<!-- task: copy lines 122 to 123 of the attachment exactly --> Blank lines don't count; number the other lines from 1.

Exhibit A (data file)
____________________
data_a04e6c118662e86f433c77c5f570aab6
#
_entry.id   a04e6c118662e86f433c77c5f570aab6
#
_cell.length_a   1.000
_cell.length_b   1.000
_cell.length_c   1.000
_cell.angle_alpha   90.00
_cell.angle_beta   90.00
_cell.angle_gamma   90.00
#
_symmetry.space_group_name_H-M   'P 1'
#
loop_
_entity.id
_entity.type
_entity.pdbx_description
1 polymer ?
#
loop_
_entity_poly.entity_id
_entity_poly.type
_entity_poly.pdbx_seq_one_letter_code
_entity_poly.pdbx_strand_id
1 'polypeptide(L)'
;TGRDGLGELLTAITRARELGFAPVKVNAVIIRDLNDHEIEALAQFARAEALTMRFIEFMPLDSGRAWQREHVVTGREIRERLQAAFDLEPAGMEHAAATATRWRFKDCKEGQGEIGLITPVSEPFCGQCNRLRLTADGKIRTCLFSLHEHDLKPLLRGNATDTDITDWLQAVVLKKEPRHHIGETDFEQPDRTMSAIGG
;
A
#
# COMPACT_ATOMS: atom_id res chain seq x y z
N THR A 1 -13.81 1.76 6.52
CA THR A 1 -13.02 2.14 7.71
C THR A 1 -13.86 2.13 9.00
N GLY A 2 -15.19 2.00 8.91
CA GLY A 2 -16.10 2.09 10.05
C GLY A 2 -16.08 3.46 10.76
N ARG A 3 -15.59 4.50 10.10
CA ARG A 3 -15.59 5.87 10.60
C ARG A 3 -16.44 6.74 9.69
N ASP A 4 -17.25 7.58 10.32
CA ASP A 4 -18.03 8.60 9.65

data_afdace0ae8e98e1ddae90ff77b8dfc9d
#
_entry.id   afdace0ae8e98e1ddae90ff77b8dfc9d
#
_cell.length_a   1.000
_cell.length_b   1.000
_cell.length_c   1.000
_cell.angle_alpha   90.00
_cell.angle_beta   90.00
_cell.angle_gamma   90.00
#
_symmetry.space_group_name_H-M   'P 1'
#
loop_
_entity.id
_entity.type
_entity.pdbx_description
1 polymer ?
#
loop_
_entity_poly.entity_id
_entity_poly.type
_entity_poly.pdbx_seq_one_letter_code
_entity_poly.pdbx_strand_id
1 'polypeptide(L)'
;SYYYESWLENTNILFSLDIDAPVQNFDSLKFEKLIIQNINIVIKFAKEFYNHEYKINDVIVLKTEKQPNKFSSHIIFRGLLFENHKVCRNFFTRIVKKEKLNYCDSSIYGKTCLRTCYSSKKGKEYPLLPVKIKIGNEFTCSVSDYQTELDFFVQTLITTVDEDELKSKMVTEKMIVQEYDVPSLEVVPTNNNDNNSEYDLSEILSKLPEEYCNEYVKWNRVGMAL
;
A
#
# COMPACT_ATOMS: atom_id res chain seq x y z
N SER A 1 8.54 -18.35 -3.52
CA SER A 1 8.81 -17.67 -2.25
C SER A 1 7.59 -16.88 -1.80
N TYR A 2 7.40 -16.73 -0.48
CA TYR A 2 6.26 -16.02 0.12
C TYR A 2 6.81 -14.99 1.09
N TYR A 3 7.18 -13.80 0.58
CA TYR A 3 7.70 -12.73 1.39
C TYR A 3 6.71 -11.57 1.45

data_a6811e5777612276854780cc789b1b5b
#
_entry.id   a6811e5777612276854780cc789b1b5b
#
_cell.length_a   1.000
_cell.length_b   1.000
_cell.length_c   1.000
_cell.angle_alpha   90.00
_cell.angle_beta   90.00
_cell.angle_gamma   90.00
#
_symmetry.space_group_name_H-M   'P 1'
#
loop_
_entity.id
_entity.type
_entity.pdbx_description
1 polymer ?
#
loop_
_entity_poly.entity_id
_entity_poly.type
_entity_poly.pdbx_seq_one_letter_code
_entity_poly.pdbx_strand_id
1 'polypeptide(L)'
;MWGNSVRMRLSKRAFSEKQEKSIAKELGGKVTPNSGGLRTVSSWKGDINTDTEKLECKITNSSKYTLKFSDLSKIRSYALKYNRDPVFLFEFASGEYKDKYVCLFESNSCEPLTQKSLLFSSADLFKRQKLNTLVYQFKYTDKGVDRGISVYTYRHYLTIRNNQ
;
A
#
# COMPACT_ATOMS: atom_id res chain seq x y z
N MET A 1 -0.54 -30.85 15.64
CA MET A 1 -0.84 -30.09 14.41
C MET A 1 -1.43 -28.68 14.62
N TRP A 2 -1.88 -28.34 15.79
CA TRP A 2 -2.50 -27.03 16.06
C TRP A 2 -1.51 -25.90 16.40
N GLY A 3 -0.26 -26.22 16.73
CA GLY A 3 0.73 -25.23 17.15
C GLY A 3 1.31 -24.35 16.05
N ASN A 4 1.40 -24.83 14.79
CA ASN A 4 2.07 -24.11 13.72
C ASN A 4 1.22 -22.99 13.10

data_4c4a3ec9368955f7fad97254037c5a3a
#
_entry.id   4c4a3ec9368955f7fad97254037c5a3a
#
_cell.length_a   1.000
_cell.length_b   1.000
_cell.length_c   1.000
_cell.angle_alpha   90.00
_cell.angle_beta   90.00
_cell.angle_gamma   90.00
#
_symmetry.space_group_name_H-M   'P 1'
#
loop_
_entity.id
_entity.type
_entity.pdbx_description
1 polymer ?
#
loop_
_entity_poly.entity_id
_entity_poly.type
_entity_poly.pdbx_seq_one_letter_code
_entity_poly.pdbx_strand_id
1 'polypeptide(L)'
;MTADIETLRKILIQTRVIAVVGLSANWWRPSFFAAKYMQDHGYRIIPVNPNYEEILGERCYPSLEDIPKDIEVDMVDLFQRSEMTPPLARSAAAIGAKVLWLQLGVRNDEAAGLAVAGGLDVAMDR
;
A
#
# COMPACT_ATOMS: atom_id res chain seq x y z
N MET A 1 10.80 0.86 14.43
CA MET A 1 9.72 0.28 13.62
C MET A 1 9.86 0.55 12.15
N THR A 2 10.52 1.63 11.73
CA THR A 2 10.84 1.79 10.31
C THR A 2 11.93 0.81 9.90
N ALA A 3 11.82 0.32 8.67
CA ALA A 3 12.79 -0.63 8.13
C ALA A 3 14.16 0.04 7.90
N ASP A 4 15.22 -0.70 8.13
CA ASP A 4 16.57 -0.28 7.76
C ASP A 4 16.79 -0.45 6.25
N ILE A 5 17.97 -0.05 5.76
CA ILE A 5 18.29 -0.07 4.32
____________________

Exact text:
C ASN A 4 1.22 -22.99 13.10

data_4c4a3ec9368955f7fad97254037c5a3a